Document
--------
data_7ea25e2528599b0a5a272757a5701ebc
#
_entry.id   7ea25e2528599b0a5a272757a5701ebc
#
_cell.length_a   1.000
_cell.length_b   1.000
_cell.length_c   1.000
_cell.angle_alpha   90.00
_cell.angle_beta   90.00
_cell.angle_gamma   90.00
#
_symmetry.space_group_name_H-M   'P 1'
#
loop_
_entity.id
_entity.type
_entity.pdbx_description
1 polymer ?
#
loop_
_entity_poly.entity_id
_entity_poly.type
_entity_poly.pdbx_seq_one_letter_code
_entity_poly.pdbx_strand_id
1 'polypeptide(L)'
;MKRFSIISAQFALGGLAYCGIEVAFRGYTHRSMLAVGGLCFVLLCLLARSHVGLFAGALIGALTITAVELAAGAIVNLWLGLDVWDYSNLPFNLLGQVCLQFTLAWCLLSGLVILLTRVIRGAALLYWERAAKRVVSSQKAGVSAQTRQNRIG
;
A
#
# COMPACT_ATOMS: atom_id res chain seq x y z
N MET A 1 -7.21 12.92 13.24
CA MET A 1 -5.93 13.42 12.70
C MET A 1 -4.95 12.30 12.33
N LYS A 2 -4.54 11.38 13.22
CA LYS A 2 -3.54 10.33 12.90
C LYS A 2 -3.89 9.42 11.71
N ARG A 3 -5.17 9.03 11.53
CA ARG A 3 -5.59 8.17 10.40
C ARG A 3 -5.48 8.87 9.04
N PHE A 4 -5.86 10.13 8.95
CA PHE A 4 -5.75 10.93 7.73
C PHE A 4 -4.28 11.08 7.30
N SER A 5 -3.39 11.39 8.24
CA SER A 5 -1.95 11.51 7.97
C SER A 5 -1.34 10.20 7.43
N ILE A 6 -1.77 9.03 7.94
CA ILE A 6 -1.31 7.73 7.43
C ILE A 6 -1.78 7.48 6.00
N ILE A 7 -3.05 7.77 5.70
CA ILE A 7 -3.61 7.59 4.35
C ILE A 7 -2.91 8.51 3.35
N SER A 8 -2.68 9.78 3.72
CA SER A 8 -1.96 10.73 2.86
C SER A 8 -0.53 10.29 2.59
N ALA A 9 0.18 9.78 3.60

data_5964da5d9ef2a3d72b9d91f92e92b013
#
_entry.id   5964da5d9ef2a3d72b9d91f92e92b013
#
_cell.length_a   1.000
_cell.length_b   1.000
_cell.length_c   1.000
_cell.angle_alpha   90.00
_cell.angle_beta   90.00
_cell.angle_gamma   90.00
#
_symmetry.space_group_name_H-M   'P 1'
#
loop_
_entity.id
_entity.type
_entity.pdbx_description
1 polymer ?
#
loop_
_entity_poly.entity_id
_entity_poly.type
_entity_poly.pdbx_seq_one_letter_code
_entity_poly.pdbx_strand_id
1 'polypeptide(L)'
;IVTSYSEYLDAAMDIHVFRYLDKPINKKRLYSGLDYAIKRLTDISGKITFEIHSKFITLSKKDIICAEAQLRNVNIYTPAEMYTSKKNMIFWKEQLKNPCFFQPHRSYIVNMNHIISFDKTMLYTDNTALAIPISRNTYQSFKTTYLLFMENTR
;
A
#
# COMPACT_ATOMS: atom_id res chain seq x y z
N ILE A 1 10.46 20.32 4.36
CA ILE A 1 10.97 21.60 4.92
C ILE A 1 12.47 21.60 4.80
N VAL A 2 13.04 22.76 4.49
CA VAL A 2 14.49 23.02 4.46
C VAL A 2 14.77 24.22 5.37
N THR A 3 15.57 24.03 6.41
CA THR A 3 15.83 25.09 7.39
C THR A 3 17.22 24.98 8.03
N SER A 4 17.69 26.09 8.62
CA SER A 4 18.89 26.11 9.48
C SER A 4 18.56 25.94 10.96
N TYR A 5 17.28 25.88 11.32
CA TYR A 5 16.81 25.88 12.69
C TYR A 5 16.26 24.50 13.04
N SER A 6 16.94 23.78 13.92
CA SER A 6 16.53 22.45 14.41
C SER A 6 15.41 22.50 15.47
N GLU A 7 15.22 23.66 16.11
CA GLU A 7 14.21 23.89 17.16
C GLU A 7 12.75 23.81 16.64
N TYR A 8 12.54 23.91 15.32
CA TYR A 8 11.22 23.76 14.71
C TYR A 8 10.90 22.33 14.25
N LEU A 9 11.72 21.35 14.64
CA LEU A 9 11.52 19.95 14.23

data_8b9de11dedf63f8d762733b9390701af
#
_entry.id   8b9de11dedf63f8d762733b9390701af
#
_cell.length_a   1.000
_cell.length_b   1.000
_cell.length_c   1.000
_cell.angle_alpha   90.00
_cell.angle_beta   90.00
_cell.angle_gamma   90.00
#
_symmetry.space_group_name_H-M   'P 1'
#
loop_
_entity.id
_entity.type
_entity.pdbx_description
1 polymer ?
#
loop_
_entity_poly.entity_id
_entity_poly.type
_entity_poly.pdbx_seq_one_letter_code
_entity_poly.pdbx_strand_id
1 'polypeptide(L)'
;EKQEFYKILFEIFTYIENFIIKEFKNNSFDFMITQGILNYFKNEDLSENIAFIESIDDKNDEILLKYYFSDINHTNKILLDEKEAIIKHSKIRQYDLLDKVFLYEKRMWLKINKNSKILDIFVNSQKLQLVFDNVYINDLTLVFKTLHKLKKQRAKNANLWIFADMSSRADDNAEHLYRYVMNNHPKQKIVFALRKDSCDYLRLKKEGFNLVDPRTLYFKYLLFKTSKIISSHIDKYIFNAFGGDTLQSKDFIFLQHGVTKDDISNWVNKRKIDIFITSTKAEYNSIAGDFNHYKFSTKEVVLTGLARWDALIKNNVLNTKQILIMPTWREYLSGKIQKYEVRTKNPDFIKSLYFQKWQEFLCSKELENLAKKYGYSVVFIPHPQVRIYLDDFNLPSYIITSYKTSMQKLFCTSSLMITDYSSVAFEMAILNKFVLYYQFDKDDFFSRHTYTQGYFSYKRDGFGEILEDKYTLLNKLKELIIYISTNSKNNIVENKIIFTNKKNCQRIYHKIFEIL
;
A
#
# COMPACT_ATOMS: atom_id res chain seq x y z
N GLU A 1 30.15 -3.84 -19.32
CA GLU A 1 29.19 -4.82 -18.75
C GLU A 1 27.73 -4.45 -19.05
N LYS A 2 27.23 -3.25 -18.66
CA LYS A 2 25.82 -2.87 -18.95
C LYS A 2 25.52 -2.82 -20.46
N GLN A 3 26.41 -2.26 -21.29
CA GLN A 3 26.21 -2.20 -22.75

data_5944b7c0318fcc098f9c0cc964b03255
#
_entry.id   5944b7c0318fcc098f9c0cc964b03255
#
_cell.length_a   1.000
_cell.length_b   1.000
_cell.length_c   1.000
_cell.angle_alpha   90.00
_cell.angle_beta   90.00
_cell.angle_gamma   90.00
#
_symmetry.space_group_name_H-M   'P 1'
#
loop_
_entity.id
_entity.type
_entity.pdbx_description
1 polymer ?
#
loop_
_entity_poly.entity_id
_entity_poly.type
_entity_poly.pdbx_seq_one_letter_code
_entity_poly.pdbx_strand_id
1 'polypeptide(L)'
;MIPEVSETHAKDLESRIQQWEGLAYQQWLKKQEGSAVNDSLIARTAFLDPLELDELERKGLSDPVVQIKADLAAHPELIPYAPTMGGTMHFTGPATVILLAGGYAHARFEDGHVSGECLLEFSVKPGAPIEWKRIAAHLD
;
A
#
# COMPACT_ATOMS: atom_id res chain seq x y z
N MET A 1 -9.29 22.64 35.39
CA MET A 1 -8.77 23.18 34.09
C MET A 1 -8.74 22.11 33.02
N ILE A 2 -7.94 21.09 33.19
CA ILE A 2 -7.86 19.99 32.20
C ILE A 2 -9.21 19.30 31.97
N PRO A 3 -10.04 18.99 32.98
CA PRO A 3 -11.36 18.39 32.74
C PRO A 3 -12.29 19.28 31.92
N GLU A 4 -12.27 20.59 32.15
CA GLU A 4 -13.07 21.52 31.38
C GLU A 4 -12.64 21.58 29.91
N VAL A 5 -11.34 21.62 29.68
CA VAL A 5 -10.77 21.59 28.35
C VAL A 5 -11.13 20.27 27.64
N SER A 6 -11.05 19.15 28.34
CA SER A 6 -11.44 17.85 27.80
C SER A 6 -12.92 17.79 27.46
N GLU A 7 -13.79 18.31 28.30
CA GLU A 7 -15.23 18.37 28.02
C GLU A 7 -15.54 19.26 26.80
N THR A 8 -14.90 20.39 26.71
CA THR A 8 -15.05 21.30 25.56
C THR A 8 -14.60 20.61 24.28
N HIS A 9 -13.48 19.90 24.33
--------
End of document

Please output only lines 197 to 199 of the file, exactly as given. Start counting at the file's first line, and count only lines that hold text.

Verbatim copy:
C SER A 6 -12.92 17.79 27.46
N GLU A 7 -13.79 18.31 28.30
CA GLU A 7 -15.23 18.37 28.02